Before Luis Robert donned a White Sox jersey, before he signed his name on his new contract, before he even entered the room where he was to be introduced as one of the brightest stars in the White Sox rebuild, there were those who came before him.

Quite literally, Robert, the 19-year-old Cuban outfielder, was surrounded by his fellow countrymen who have worn the White Sox uniform prior. There was, of course, the legendary Minnie Minoso, former White Sox shortstop Alexei Ramirez, current All-Star first baseman Jose Abreu and current top prospect Yoan Moncada, banners of all four players to the sides of the table where Robert sat with general manager Rick Hahn.

Saturday was the latest step in the White Sox rebuild, the team adding Robert to their list of big-time prospects that has fans drooling over lineups and pitching staffs a few years down the road.

But Saturday was also the latest step in a franchise tradition of bringing in Cuban players, a tradition that seemed to have helped the White Sox land Robert.

"The White Sox tradition for Cuban players was something that motivated me to sign with this team," Robert said through a translator during Saturday's introductory press conference. "It's something that made me feel comfortable.

"I feel proud because those players were examples for us in Cuba. For me now to be here wearing the same uniform as them is a huge honor for me."

Comfort seemed to be the biggest factor in Robert's decision to sign with the White Sox over other bidders. Hahn explained Saturday that the team had been scouting Robert since he was just 14 years old, and when asked what the most decisive factor was in this process, Robert said the White Sox showed the most interest.

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But there was something to continuing the team's Cuban tradition. Hahn said that Robert's talent certainly meant more than simply his nation of origin, but he said that the franchise's tradition helped with its pitch to Robert, a pitch that included a video with personalized messages from Abreu and Moncada.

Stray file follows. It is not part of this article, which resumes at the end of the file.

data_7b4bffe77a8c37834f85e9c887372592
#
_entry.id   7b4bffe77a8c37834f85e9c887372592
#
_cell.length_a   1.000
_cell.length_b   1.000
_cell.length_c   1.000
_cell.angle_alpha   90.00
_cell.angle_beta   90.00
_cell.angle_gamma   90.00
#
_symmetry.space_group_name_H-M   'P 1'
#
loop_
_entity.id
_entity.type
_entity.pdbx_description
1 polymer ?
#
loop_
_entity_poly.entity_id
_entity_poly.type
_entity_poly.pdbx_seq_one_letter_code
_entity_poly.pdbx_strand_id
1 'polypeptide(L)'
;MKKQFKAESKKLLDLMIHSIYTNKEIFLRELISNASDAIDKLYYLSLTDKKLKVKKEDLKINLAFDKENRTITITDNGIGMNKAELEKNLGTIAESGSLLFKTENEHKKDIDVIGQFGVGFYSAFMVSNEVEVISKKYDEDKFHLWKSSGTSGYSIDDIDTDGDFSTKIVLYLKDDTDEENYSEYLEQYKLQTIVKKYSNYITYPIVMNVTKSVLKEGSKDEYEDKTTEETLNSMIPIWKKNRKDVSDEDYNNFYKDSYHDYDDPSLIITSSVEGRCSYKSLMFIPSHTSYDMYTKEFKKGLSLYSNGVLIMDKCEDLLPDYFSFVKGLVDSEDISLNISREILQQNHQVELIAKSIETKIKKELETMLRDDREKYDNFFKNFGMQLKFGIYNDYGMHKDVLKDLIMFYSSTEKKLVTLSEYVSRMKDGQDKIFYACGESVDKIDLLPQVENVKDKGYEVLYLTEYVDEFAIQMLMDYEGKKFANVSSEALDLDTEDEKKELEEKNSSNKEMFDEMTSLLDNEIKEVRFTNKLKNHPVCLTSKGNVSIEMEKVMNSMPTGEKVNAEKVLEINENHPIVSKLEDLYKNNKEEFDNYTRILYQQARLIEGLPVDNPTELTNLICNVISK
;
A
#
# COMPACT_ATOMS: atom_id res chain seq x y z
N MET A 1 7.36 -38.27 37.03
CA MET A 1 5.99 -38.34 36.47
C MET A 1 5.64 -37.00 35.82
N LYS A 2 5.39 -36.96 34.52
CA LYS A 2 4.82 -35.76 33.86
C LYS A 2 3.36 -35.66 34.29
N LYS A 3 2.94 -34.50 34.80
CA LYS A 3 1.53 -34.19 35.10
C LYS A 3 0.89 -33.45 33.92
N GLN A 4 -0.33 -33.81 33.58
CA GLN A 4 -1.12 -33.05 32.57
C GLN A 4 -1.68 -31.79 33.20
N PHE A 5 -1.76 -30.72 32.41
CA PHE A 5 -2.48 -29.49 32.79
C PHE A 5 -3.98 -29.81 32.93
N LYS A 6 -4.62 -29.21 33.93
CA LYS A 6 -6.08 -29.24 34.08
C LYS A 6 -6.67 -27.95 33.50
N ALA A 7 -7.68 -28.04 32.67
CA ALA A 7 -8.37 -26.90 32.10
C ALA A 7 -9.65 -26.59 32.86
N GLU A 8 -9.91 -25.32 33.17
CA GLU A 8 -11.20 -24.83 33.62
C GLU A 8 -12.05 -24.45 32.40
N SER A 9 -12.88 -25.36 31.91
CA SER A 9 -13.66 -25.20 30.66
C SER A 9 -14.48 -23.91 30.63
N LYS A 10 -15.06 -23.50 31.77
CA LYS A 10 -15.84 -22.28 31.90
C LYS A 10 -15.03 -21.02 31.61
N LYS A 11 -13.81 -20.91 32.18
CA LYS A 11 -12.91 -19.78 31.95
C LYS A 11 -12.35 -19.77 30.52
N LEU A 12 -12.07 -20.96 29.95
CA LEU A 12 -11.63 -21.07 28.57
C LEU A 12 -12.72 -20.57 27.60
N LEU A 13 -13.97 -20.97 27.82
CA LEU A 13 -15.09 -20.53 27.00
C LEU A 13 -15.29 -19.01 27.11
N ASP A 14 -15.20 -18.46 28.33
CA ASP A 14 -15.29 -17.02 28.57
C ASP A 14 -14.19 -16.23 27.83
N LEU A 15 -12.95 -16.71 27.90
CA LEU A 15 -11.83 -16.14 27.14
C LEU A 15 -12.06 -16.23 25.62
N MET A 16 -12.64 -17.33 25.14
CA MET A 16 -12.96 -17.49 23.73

"It was certainly part of our identity that we presented to him to help inform him about where we were and the level of success that we’ve had with similar type players," Hahn said. "We certainly felt that having a comfortable and welcoming environment for similar type players was going to help him reach as close as he can to his ceiling. Not saying he couldn’t reach it elsewhere with different environments, but we certainly felt we had a good nurturing developmental environment for a player with his background."

Part of that environment is Abreu, who was guiding Robert around Guaranteed Rate Field before Saturday's introduction, talking with him in the dugout and on the field.

Hahn said that Abreu relishes a mentoring role and that players like Abreu and Moncada have taken the initiative to welcome Robert into the organization.

"A lot of it comes from the players themselves. We don't need to hand them a phone and make them Facetime with each other. They've already been a little proactive on their own, and I suspect that will continue over the coming years," Hahn said. "Jose, as I'm sure he'll tell you directly, takes a great deal of pride in playing that mentor type role in the organization. He's certainly done it with Yoan ever since we acquired him and has already begun doing it moving forward with Luis. And I suspect Moncada will follow suit as well.

"So it perpetuates itself, it's something we can facilitate with our coaches, any of our culturalization people as the process unfolds. Obviously we have a strong history in this regard and have had some success doing it."

Whether Robert will have a career more similar to Minoso, Ramirez, Abreu, Moncada or even the heretofore unmentioned Dayan Viciedo remains to be seen. But one advantage he does have in his development is an organization with a tradition and environment to help him succeed.

No wonder he felt comfortable.